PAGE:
Printers Make the Worst Marketers
Have you ever noticed how key words are added to the headlines when someone is selling a house or a car? Using lines such as “Builders Home” or “Mechanic Owned and Driven” seems to peak the interest of customers.
Well through the years, I have had some very close friends that were mechanics, builders or general contractors. They spent their day building, remodeling or repairing various projects for their customers. When they finally pulled into their driveway late each evening, it would be highly unlikely to then find them doing maintenance or repairs on their own vehicles or pulling the tools from the truck to knock off a few items on the wife’s “Honey Do List” around the house.
Instead, they were usually trying to unwind from their long and busy day sitting on the back deck with a beer in their hand or in front of the television with a plate full of dinner since they missed eating with the family earlier in the evening.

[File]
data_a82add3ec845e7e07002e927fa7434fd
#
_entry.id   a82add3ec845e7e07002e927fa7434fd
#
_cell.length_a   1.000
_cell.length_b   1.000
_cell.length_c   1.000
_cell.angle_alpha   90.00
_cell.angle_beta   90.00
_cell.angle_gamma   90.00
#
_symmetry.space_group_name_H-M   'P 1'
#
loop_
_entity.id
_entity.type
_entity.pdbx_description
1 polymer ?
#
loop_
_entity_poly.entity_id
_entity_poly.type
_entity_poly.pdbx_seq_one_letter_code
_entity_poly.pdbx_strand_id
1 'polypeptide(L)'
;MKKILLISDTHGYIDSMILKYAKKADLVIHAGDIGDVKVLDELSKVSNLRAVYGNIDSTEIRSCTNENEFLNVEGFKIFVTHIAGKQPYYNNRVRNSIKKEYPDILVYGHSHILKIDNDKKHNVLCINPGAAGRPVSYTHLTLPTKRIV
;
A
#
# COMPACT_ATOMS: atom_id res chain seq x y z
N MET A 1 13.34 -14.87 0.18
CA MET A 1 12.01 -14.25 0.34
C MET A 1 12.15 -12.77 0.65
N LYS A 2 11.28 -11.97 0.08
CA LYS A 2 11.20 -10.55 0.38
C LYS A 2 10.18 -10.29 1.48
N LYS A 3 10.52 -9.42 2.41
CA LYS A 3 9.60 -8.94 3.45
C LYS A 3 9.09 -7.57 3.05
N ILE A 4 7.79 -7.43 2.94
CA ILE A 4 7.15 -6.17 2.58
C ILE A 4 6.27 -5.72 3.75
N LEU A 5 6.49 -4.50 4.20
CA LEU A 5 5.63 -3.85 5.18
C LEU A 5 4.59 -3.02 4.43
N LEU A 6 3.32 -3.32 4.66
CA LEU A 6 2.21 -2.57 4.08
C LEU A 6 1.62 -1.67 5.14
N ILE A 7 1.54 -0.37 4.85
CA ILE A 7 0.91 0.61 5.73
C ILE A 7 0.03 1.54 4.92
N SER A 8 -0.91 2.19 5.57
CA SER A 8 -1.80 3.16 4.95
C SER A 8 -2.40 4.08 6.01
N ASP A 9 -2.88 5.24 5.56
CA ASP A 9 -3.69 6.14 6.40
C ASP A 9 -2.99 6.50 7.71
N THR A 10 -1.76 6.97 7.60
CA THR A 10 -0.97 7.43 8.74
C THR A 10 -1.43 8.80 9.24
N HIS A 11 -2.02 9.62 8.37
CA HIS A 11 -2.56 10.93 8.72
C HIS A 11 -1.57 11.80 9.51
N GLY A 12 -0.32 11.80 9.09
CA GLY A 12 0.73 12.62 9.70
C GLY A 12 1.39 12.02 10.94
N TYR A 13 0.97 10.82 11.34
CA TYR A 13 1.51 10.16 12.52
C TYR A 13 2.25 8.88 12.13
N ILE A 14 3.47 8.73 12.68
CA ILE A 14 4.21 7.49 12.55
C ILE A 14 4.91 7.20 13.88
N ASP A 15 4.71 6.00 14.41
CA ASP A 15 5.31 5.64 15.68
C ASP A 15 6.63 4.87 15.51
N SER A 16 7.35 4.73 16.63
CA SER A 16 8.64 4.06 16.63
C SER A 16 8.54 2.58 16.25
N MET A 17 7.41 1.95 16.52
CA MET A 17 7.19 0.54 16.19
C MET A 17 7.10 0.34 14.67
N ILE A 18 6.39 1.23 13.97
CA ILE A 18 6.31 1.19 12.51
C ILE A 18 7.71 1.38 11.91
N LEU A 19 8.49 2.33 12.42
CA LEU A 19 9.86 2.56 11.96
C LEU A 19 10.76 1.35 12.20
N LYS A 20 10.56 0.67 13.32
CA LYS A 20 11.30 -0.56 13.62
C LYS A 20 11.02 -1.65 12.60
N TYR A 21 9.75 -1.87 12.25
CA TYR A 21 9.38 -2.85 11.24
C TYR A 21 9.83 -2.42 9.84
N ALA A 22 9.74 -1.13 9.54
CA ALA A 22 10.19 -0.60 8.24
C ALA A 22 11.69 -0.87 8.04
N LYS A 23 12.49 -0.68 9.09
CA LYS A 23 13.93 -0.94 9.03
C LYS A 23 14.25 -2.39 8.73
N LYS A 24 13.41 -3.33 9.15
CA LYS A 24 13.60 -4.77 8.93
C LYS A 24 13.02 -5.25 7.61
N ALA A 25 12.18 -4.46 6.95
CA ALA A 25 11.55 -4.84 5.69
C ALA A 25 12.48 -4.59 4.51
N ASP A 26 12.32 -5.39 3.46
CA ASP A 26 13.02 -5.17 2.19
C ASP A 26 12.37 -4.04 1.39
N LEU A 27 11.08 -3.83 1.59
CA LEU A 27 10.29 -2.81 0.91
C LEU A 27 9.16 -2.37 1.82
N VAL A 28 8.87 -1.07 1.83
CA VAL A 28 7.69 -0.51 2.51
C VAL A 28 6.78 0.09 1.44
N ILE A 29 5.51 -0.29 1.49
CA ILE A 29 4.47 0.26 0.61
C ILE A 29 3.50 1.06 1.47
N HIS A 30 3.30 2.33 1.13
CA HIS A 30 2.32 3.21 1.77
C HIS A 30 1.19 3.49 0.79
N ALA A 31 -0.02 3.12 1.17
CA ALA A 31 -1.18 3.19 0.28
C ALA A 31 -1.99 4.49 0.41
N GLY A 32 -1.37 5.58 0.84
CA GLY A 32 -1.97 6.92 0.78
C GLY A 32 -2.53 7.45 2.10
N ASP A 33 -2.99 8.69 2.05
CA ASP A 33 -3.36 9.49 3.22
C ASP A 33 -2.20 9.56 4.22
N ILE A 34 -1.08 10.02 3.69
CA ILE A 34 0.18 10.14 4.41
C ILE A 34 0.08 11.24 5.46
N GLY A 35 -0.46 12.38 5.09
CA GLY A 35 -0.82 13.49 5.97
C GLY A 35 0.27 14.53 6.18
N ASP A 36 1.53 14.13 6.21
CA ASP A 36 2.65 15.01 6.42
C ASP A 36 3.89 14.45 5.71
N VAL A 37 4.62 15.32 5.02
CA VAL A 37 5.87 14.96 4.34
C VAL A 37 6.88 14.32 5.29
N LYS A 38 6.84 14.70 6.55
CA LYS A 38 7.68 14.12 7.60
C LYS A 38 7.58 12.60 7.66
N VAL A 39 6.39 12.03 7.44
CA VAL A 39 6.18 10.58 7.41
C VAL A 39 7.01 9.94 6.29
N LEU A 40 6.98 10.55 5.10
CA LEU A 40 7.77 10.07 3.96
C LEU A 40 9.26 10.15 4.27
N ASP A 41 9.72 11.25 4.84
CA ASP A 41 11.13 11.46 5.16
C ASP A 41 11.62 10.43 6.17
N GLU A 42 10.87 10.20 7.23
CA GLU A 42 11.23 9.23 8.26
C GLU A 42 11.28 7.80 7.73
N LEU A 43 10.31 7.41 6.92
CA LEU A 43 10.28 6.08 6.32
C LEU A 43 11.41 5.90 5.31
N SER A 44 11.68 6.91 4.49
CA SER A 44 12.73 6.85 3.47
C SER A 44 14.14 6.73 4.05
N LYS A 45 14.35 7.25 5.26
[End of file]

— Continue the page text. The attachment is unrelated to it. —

With that in mind...Would you want to buy a car from a mechanic or a home from a builder? Or better yet, printing from a printer that didn’t spend the time and effort to print its own promo piece?
Printers are, “The Worst Marketers!”
Your sales people spend their day knocking on doors, shaking hands and kissing babies, trying to bring in that order to keep the cylinders turning and contribute some income to help pay the light bills. But how many of them are trying to sell from an “Empty Wagon?" Yet you’re trying to convince those customers to print with you.
You have large amounts of capital allocated into a UV equipped monster with all of the bells and whistles, but the only R&D that you have done is on a customer’s job that you figured out—after the fact—you didn’t make any money because it was on press for three days.
Why not set aside some money and time in the pressroom to get some products and people together and come up with a marketing piece. You can not only display this piece to your current customers but also your future ones. If you have some creative people on staff or maybe a close relationship with a design group, you can pull this off with a relatively inexpensive budget.
Don’t try to run some 16 color job with eight different coatings that has to go through the press seven different times, although those jobs do look fantastic. Keep it repeatable with a big bang look. Know that you can reproduce it effectively and efficiently when a customer asks to use those special techniques in its next marketing campaign.
Try something new. If it works out, there’s your new brochure. If it doesn’t, then go with what you know.